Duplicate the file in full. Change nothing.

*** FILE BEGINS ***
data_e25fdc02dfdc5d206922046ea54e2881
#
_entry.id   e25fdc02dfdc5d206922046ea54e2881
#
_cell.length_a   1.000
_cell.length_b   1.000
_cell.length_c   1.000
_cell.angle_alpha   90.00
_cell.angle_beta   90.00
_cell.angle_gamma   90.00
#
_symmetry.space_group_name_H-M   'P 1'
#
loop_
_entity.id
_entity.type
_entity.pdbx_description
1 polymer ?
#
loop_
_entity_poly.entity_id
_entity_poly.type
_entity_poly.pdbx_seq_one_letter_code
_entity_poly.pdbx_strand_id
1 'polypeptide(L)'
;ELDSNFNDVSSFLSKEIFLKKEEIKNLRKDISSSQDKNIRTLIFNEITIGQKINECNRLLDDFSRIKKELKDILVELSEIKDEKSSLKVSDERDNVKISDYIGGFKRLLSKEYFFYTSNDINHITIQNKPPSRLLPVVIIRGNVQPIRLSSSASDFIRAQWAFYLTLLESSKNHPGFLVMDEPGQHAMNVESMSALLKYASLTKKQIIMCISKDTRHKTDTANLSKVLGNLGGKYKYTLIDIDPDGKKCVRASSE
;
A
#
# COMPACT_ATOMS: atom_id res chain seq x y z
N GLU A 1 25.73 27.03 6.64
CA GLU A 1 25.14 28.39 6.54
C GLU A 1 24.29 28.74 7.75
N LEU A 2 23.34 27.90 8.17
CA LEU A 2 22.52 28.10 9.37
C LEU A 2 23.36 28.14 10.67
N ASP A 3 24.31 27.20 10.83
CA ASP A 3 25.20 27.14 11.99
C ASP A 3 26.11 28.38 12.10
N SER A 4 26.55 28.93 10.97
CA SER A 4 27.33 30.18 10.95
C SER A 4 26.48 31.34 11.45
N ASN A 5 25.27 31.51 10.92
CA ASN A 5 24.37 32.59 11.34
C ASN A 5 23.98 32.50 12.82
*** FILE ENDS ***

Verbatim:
data_e25fdc02dfdc5d206922046ea54e2881
#
_entry.id   e25fdc02dfdc5d206922046ea54e2881
#
_cell.length_a   1.000
_cell.length_b   1.000
_cell.length_c   1.000
_cell.angle_alpha   90.00
_cell.angle_beta   90.00
_cell.angle_gamma   90.00
#
_symmetry.space_group_name_H-M   'P 1'
#
loop_
_entity.id
_entity.type
_entity.pdbx_description
1 polymer ?
#
loop_
_entity_poly.entity_id
_entity_poly.type
_entity_poly.pdbx_seq_one_letter_code
_entity_poly.pdbx_strand_id
1 'polypeptide(L)'
;ELDSNFNDVSSFLSKEIFLKKEEIKNLRKDISSSQDKNIRTLIFNEITIGQKINECNRLLDDFSRIKKELKDILVELSEIKDEKSSLKVSDERDNVKISDYIGGFKRLLSKEYFFYTSNDINHITIQNKPPSRLLPVVIIRGNVQPIRLSSSASDFIRAQWAFYLTLLESSKNHPGFLVMDEPGQHAMNVESMSALLKYASLTKKQIIMCISKDTRHKTDTANLSKVLGNLGGKYKYTLIDIDPDGKKCVRASSE
;
A
#
# COMPACT_ATOMS: atom_id res chain seq x y z
N GLU A 1 25.73 27.03 6.64
CA GLU A 1 25.14 28.39 6.54
C GLU A 1 24.29 28.74 7.75
N LEU A 2 23.34 27.90 8.17
CA LEU A 2 22.52 28.10 9.37
C LEU A 2 23.36 28.14 10.67
N ASP A 3 24.31 27.20 10.83
CA ASP A 3 25.20 27.14 11.99
C ASP A 3 26.11 28.38 12.10
N SER A 4 26.55 28.93 10.97
CA SER A 4 27.33 30.18 10.95
C SER A 4 26.48 31.34 11.45
N ASN A 5 25.27 31.51 10.92
CA ASN A 5 24.37 32.59 11.34
C ASN A 5 23.98 32.50 12.82